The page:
June, 2016

May, 2016

April, 2016

  • The six rules of barbecuing

    28 April, 2016 The six rules of barbecuing

    Even the best cooks can be stumped when it comes to cooking to perfection over coals. We ask Ben Tish to tell us the six most important rules of barbecuing so we can grill with confidence over the long weekend.
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November, 2015

October, 2015

September, 2015

August, 2015

July, 2015

  • Eat like an Italian

    20 July, 2015 Eat like an Italian

    If you’ve ever been on holiday to Italy, like us, you’ve probably eaten classic pizzas, pastas and risottos until you’re fit to burst. While sticking with what you know isn’t always a bad thing, delve a little deeper and you’ll find the true heart of the region; eating cotoletta in Milan, beans in Florence and artichokes in Campania will open up a whole new world of Italian cooking. We spoke to three Air B’n’B hosts about the food of their region, must-eats while you’re there, and asked about the best-kept secrets when it comes to eating out.
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  • Michelin Stars in Your Eyes

    06 July, 2015 Michelin Stars in Your Eyes

    With so many Michelin-starred chefs on the site, we challenged Cooked writer Imogen Corke to test her mettle on some of the trickier recipes. This week, she cooks Atul Kochhar’s cod in nilgiri korma gravy from his latest cookbook, Benares.
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May, 2015

  • Q&A with Rosie Birkett

    22 May, 2015 Q&A with Rosie Birkett

    We ask our authors ten questions about their life long love of food. This week, we speak to Rosie Birkett, author of A Lot on her Plate, about roast dinners, tuna tacos, and why you should never run your finger through hot caramel.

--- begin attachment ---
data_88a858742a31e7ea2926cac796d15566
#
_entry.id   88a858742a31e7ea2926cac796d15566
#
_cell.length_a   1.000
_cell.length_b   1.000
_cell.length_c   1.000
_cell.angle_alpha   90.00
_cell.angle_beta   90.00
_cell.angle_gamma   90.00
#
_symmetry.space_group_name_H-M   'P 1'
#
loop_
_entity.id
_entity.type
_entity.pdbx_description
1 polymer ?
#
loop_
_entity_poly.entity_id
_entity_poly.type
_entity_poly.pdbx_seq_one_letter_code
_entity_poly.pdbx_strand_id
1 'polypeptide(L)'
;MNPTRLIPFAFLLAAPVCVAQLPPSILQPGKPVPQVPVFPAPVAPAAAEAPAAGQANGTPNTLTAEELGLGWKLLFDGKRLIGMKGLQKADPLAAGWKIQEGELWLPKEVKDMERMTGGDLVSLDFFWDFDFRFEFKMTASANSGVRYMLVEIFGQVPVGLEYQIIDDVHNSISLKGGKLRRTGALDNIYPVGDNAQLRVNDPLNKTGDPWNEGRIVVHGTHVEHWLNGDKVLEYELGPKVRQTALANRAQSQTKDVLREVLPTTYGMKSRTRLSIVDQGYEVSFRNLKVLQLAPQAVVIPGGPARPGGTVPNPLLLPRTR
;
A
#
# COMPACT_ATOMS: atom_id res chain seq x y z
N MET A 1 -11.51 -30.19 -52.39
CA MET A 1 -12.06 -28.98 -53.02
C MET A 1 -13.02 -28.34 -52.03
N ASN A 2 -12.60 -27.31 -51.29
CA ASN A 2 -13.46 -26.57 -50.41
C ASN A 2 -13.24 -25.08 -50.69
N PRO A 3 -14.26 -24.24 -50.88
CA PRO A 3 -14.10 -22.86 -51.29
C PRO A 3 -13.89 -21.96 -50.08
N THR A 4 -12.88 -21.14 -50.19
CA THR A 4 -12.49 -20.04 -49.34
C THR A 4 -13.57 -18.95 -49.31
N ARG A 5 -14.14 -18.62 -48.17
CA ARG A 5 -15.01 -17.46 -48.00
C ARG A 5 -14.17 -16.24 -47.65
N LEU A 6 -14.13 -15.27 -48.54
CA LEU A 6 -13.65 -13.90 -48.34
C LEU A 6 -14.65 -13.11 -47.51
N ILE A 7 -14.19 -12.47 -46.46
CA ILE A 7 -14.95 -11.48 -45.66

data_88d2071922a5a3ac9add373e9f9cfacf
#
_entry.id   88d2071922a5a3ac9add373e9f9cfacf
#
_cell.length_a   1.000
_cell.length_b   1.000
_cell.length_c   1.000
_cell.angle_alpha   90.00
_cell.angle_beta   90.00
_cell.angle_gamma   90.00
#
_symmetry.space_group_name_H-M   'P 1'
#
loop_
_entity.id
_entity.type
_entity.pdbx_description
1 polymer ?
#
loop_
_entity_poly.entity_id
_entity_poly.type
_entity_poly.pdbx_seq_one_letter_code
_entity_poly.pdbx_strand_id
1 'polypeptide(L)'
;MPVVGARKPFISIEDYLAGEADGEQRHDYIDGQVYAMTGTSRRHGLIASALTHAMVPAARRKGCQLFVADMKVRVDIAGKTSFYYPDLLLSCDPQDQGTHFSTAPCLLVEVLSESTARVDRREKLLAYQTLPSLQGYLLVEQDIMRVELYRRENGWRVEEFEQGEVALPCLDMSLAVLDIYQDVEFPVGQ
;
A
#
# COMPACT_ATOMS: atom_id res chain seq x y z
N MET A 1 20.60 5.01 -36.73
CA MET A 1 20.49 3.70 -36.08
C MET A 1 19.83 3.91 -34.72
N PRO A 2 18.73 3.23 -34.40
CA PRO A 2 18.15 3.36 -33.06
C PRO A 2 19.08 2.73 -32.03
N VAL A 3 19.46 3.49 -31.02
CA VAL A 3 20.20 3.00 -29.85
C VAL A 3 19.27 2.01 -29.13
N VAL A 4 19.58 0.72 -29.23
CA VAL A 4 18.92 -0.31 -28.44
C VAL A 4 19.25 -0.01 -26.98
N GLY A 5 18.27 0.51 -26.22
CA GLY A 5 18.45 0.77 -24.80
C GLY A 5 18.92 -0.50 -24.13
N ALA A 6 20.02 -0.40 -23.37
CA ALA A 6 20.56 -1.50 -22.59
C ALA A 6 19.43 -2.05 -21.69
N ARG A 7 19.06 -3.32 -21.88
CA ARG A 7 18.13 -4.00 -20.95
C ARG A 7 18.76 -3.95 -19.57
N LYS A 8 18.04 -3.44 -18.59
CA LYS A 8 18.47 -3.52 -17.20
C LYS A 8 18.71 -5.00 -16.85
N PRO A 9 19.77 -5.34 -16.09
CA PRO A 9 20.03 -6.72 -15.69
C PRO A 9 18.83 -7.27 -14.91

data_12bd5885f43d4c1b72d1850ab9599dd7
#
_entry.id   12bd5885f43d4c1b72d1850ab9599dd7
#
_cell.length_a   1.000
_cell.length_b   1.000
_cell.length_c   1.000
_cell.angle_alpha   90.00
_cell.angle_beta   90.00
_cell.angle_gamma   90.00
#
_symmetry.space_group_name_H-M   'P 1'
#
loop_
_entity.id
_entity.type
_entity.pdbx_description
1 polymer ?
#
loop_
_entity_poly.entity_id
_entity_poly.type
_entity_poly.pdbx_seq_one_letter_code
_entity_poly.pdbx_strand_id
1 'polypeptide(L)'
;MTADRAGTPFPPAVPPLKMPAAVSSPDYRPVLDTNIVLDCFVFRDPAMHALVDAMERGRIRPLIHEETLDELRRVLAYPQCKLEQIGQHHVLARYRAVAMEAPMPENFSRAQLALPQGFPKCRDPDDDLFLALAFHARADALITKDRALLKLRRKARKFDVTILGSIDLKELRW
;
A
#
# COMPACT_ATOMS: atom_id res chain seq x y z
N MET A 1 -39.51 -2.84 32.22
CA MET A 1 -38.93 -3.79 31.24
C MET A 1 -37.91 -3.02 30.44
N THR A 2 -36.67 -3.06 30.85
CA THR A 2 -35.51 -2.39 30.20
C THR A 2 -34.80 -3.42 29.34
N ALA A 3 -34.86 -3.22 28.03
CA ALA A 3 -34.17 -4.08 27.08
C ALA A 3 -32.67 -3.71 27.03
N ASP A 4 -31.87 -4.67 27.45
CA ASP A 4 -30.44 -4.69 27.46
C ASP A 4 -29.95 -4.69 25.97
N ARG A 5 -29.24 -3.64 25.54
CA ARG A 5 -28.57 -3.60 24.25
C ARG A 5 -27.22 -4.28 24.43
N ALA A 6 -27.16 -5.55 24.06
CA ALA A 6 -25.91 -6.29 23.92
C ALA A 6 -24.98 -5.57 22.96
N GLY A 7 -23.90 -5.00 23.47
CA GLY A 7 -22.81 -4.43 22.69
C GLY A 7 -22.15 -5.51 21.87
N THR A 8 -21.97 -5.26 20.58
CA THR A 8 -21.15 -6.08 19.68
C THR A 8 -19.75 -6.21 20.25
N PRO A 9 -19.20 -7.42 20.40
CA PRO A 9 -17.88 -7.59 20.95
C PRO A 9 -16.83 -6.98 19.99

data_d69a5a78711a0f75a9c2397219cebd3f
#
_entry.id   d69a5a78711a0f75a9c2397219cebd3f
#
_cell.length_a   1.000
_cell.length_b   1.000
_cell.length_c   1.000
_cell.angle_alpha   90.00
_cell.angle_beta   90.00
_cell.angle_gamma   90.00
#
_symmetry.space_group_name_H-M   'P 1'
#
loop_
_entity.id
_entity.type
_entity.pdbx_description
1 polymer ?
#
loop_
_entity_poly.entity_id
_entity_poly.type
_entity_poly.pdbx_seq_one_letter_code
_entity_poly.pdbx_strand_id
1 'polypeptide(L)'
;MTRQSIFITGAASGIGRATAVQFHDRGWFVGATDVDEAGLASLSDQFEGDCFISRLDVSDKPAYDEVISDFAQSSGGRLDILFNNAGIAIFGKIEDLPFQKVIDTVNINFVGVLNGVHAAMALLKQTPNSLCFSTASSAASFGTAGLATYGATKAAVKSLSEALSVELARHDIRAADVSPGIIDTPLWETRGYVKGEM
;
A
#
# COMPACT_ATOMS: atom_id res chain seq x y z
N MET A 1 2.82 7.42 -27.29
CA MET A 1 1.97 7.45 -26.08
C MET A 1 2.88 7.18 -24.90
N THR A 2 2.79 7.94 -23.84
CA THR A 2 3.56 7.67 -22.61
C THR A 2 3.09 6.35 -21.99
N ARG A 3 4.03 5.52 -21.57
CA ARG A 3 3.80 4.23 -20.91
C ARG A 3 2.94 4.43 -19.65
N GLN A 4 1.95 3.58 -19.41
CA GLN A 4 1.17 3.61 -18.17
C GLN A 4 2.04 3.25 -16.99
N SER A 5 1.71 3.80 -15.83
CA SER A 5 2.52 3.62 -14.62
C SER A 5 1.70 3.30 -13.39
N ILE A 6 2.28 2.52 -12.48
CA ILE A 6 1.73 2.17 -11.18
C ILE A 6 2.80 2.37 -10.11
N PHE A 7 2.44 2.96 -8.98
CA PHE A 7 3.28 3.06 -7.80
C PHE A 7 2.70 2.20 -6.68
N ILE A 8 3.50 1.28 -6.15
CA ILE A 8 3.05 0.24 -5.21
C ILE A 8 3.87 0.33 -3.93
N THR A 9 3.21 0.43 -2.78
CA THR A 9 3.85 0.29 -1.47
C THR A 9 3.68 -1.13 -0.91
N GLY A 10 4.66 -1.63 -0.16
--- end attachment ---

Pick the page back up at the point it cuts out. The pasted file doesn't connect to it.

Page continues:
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  • The Lunchbox Edit: Spring Greens

    01 May, 2015 The Lunchbox Edit: Spring Greens

    Each week, we take some of our favourite recipes and give them a little tweak to make perfect packed lunches.
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Store and Order: Kitchen Organisation with River Cottage

Naomi Devlin
06 January, 2016

River Cottage author Naomi Devlin gives us her top tips on fridge organisation, and how to avoid food waste.

Get a permanent marker and a range of zip lock freezer bags. 

Whatever you won’t eat in the next couple of days, bag, label (with date and contents) and freeze, for ready made suppers another day.

Freeze food flat in a bag and it will defrost much faster. 

It will also enable you to decide what you’re having on a whim, rather than defrosting for hours in advance. Cooked grains such as rice, quinoa or buckwheat, can be smoothed flat in a bag and stacked up in the freezer neatly, for maximum space efficiency. Cooked shredded meat is also great frozen this way.

Invest in some stackable storage containers for your kitchen. 

Measure the heights of your fridge shelves and make sure that the containers make the best use of the available space. Have some shallow for small bits and some deeper for larger amounts. Square sided are the best and you can choose from plastic, glass or stainless steel according to your budget.

Fridges dry food out and this causes leaves to wilt and carrots to bend. 

Pop a piece of damp kitchen paper in the bottom of a container, lay in your leaves, herbs, or veg and cover with another piece of damp paper and then the lid or cling film – this will prolong the life of your veg by at least a few days.  If the paper dries out, moisten it again.

Use a liquid chalk pen to write on containers of food (not freezer bags) so that you instantly know what is in them when you go to the fridge or cupboard. 

You can also temporarily write your name on a drinking glass to avoid confusion at parties, or delight small children – it washes straight off when you’re finished.

Shop the perimeter of the supermarket. 

It tends to be where all the produce is located, vegetables, meat, fish, eggs and bread. If you venture too far into the centre, you are likely to be seduced by shiny things in packets that aren’t very nutritious! Take this approach to your kitchen and try to keep the shiny packets to a minimum. If you know you shouldn’t eat it, don’t have it in your kitchen cupboard tempting you of an evening. Identify something treaty that you feel good about, such as dark chocolate or Greek yoghurt and have this handy for moments of need.

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